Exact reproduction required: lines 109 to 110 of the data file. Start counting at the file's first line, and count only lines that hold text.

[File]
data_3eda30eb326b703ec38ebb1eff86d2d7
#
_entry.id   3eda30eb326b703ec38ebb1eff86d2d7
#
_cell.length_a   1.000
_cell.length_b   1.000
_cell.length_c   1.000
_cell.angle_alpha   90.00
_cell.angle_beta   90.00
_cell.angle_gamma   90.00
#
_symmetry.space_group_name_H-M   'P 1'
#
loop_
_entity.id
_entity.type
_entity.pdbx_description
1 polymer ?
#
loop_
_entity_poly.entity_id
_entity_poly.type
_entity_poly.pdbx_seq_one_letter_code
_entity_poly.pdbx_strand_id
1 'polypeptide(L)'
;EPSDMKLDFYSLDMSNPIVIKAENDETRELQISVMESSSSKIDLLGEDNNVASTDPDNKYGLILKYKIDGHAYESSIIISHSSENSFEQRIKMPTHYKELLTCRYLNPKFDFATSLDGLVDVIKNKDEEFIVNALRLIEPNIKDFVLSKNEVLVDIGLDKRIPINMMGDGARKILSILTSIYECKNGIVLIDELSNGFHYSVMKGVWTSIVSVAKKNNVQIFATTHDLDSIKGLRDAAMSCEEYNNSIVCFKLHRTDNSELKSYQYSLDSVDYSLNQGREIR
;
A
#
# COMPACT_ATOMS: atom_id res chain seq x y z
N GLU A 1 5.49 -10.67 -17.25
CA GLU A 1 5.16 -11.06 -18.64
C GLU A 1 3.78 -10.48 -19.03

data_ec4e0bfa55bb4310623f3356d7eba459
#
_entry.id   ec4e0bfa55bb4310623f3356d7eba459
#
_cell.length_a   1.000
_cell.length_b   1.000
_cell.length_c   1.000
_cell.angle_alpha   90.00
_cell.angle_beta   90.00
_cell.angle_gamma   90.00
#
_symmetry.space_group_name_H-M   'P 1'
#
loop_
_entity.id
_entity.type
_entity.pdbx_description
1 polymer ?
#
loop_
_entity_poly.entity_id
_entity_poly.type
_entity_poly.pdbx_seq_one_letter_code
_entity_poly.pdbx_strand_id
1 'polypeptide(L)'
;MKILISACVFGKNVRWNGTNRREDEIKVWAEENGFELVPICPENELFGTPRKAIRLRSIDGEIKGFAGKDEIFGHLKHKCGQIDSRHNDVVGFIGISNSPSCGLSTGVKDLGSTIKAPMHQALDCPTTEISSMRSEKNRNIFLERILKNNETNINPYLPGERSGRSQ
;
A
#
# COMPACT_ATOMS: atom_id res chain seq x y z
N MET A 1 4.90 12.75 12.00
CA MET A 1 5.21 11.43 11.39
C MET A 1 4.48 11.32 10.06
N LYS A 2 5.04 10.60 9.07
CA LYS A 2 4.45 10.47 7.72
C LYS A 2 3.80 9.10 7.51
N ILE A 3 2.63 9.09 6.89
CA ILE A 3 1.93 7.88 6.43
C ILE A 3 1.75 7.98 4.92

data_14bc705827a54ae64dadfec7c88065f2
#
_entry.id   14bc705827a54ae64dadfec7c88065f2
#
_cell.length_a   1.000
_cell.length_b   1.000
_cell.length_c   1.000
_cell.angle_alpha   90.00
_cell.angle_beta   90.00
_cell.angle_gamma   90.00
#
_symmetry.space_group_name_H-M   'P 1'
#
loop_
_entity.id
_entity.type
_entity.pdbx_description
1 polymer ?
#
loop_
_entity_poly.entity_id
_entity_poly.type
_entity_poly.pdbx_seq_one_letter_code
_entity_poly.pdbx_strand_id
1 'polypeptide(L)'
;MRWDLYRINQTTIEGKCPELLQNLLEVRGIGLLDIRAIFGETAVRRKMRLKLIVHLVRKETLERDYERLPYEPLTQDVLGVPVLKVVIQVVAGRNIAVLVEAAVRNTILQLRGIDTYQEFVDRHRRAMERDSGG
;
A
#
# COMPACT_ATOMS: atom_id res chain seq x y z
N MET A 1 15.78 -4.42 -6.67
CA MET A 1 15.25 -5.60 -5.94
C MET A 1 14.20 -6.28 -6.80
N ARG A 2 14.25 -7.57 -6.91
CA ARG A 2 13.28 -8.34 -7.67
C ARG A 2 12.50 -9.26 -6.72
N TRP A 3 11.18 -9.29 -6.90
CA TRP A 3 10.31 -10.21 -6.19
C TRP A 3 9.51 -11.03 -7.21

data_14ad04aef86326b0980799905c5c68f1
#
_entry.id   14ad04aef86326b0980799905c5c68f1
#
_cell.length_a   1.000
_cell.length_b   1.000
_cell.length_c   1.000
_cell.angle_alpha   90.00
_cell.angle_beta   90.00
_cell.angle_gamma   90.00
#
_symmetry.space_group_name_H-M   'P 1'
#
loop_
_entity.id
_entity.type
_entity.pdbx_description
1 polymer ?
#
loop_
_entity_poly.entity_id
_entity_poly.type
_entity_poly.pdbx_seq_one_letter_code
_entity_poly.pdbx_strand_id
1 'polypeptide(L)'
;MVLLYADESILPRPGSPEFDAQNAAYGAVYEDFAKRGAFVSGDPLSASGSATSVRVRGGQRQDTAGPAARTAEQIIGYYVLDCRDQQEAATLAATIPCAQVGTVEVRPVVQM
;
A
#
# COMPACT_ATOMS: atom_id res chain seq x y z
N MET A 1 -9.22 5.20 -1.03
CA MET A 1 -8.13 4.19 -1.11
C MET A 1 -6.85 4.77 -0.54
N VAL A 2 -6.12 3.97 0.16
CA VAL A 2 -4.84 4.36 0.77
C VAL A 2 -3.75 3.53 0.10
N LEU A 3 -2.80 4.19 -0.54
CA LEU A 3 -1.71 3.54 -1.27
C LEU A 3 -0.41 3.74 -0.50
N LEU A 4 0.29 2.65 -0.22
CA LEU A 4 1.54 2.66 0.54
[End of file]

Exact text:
N TRP A 3 11.18 -9.29 -6.90
CA TRP A 3 10.31 -10.21 -6.19